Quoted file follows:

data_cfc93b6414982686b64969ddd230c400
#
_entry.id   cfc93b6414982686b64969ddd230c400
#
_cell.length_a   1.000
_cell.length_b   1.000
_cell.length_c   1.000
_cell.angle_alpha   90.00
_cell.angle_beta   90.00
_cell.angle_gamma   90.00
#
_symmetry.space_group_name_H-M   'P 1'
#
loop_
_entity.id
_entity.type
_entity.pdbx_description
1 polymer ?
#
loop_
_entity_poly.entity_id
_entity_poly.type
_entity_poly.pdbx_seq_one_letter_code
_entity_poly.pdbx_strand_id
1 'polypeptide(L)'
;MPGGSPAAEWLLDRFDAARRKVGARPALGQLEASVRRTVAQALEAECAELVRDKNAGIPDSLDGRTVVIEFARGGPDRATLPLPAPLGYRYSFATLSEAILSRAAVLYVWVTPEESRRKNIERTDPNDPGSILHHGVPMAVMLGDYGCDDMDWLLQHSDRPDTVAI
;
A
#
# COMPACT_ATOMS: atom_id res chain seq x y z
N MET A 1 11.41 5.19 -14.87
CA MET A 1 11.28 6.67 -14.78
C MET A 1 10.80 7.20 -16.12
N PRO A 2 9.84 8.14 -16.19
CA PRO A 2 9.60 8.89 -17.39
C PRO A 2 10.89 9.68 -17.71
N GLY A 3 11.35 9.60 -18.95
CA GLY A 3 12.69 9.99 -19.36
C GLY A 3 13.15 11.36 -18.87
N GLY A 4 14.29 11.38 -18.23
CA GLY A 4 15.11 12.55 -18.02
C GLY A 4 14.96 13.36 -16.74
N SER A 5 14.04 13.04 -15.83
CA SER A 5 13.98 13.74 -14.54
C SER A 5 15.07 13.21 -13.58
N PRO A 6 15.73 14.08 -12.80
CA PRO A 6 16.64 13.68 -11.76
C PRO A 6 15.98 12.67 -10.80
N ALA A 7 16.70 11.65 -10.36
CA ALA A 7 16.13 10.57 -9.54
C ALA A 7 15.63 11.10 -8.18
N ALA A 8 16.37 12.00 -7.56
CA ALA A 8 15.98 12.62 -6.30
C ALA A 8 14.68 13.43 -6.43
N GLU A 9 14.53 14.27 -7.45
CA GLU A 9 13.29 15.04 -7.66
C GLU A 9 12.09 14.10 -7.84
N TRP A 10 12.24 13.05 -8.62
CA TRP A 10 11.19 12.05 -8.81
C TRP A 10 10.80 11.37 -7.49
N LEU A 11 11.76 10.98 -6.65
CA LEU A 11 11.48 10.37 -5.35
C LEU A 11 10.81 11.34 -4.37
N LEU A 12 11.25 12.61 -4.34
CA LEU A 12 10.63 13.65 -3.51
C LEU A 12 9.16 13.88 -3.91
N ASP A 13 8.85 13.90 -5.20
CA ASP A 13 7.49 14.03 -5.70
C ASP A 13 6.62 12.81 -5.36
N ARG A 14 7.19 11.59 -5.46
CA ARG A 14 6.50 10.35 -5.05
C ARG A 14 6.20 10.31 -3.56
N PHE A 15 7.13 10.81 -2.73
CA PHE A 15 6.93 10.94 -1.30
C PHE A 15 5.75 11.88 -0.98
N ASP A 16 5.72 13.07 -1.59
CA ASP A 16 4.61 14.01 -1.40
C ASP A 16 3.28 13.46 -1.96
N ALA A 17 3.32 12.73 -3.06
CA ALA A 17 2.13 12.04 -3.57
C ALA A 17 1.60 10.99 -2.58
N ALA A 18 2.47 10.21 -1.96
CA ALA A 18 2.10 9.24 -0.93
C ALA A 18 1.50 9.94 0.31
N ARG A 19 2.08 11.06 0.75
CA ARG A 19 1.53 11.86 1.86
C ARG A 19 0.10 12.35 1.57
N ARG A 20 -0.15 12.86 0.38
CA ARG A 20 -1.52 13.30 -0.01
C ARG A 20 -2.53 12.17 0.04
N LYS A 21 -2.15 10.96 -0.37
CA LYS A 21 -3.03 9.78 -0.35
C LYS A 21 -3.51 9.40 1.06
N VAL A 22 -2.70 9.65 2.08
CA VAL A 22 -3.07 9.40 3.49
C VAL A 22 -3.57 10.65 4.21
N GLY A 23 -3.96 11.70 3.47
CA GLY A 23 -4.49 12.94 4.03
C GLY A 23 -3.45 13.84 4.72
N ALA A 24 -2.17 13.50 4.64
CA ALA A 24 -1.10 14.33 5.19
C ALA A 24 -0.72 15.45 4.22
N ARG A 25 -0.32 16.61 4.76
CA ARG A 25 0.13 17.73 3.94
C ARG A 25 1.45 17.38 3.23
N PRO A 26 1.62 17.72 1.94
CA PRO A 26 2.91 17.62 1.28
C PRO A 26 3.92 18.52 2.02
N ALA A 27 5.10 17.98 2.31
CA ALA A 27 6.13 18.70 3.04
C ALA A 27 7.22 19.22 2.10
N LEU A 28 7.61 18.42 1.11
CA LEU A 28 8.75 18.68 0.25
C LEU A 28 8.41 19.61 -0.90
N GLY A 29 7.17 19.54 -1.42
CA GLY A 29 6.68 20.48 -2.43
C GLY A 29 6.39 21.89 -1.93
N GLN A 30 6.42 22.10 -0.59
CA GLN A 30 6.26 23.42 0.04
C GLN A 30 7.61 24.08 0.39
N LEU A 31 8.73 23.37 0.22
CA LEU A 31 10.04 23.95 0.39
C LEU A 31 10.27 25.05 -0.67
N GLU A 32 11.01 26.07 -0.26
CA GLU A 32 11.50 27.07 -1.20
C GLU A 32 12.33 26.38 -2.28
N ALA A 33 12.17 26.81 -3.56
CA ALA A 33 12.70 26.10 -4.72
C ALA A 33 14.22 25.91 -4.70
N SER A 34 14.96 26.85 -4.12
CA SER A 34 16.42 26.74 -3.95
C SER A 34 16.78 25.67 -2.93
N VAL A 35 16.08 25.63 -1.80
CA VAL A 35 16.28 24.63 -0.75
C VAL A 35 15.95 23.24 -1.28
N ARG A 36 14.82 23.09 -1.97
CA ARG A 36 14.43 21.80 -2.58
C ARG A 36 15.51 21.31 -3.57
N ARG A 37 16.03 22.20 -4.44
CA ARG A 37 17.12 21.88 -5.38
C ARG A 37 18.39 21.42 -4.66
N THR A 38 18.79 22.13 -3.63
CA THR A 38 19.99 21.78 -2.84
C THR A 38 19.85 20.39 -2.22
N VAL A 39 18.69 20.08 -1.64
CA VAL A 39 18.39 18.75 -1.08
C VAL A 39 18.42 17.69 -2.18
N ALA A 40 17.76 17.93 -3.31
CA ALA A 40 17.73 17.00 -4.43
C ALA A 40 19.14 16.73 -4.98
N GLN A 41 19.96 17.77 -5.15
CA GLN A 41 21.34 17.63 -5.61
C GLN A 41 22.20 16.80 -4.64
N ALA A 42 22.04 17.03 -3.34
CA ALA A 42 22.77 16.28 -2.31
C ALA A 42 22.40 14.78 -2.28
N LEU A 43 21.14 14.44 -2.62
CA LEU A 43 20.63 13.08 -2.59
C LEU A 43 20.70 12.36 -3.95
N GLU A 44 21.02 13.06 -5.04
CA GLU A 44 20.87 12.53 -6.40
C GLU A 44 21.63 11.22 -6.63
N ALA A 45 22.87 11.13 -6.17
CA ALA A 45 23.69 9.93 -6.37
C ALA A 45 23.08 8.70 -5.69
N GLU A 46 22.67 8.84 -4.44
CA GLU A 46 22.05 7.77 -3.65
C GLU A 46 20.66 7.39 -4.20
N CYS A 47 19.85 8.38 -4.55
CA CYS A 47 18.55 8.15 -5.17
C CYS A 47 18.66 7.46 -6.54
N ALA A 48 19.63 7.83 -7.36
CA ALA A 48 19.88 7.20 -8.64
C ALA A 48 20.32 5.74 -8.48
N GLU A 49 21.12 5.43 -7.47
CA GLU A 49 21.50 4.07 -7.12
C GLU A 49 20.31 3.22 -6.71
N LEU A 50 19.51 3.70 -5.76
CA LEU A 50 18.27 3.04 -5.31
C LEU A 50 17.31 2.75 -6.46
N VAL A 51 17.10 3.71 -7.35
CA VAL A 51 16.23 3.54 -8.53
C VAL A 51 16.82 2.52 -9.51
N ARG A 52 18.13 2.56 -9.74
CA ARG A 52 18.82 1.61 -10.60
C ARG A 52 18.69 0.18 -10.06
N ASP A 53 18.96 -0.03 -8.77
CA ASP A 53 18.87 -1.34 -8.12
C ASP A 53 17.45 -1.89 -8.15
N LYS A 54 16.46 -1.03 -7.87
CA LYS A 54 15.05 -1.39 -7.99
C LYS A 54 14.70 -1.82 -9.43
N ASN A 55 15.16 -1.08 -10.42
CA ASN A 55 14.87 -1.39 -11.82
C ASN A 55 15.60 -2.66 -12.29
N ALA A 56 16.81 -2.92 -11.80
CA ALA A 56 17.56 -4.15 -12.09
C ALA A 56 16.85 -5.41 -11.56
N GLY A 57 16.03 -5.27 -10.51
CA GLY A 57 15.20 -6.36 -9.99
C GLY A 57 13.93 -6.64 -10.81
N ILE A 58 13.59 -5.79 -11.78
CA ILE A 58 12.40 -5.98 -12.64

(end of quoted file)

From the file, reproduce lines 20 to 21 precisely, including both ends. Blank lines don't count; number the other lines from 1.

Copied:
loop_
_entity_poly.entity_id